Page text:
“Mark and I have had the hobby farm fantasy for quite a while now, but through this ‘trial’ we realise we’re not quite there yet. We’d want to have more time to enjoy rural life than we have at this stage when we’re so busy with work,” says Jessica.
“We’ve always lived in inner-city suburbs of Melbourne, and we really took the fact you never need to drive anywhere for granted. It’s been very different having total dependency on a car in Portarlington. The bus service is not an option for us, people definitely need to need to consider the limitations of public transport in regional locations,” Jessica warns.
Put yourself out there
The two are attuned to avoiding the pitfalls of loneliness when moving to a new place, when friendships require careful cultivation. “We try getting out together alone in a non-work related way once a month,” says Jessica. This takes precision planning for a seven-day-a-week business, with the two using their time to explore Geelong and support other businesses making it go of it.
“We want to find cool places – we don’t want to be isolated. We make an effort to meet like-minded people who are sometimes fighting a battle to get Geelong happening,” says Jessica. “There’s not an emphasis on the arts in Geelong, despite the process of gentrification underway” adds Mark. Through their efforts to get-amongst-it, Jessica and Mark have established a nurturing network of startups who support each other any way they can.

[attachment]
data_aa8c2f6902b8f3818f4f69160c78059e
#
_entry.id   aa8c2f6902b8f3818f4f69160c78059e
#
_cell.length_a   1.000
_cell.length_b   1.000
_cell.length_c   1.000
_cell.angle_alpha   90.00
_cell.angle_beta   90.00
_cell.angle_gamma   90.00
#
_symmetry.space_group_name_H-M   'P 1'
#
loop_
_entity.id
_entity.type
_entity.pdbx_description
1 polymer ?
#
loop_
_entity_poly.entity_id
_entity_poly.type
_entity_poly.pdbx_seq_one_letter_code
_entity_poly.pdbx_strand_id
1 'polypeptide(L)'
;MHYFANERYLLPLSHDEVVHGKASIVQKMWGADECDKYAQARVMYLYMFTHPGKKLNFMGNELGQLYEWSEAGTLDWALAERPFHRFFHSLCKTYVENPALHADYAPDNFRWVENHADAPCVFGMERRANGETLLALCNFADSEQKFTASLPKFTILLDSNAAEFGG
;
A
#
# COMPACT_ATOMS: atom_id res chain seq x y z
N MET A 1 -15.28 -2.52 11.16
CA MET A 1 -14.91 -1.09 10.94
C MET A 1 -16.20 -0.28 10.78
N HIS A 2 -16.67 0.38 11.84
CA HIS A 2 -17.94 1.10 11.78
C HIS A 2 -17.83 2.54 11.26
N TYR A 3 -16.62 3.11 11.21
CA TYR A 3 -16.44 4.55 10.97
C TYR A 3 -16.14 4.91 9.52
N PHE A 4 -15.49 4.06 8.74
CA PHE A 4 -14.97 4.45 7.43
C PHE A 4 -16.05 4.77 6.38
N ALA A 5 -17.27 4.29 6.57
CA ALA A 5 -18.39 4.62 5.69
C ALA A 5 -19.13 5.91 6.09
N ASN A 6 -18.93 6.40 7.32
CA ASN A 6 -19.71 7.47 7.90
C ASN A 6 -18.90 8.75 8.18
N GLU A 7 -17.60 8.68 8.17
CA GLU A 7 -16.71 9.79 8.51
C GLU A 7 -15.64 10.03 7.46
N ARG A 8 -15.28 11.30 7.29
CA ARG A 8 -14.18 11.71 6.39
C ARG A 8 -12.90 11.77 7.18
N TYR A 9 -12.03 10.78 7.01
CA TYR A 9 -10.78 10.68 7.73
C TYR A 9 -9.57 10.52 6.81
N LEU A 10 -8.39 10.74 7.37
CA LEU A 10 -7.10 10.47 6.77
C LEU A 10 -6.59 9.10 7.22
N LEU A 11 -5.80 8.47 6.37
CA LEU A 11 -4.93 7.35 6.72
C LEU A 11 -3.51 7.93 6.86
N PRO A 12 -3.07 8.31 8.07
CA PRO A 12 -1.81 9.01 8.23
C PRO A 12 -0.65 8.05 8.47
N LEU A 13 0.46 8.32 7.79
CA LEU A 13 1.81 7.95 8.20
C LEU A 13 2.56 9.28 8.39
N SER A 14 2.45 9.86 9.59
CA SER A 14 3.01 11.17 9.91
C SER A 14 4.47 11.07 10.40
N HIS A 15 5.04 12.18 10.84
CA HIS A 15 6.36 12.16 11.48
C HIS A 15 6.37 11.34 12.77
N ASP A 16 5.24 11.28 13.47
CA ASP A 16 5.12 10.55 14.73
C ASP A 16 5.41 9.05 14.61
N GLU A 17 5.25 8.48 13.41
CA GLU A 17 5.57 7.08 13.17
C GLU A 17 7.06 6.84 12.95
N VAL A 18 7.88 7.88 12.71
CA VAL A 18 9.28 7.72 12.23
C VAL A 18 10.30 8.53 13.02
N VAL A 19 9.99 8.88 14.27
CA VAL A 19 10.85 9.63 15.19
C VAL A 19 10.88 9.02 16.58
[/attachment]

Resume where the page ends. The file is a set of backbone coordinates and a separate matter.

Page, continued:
Establish your local presence
Through their pop-up cinema trial in Geelong West, Jessica and Mark felt the Pivotonian Cinema faced similar challenges to Avalon Airport, who cite local flyers bypassing them for Tullamarine.
“We definitely have to assert ourselves to change local behaviour says Mark. We know that there are plenty of Sun and Nova cinema-goers in Geelong and across the broader region,” he adds.
It was perhaps these same cinephiles who came through with the goods during the Pivotonian Cinema’s crowd funding campaign. The winter 2015 campaign saw around 300 individual supporters rack up a final tally just shy of $32K. The target was $30K. So with that, Mark and Jessica were off and running to bed down a more permanent Geelong home for the Pivotonian Cinema.
At this point, Enterprise Geelong’s Terry Hickey lent support by identifying a range of new potential premises for Mark and Jess. “They’re amazing – such a great organisation for people looking to start a business locally,” confirms Jessica.
The upside of inner urban living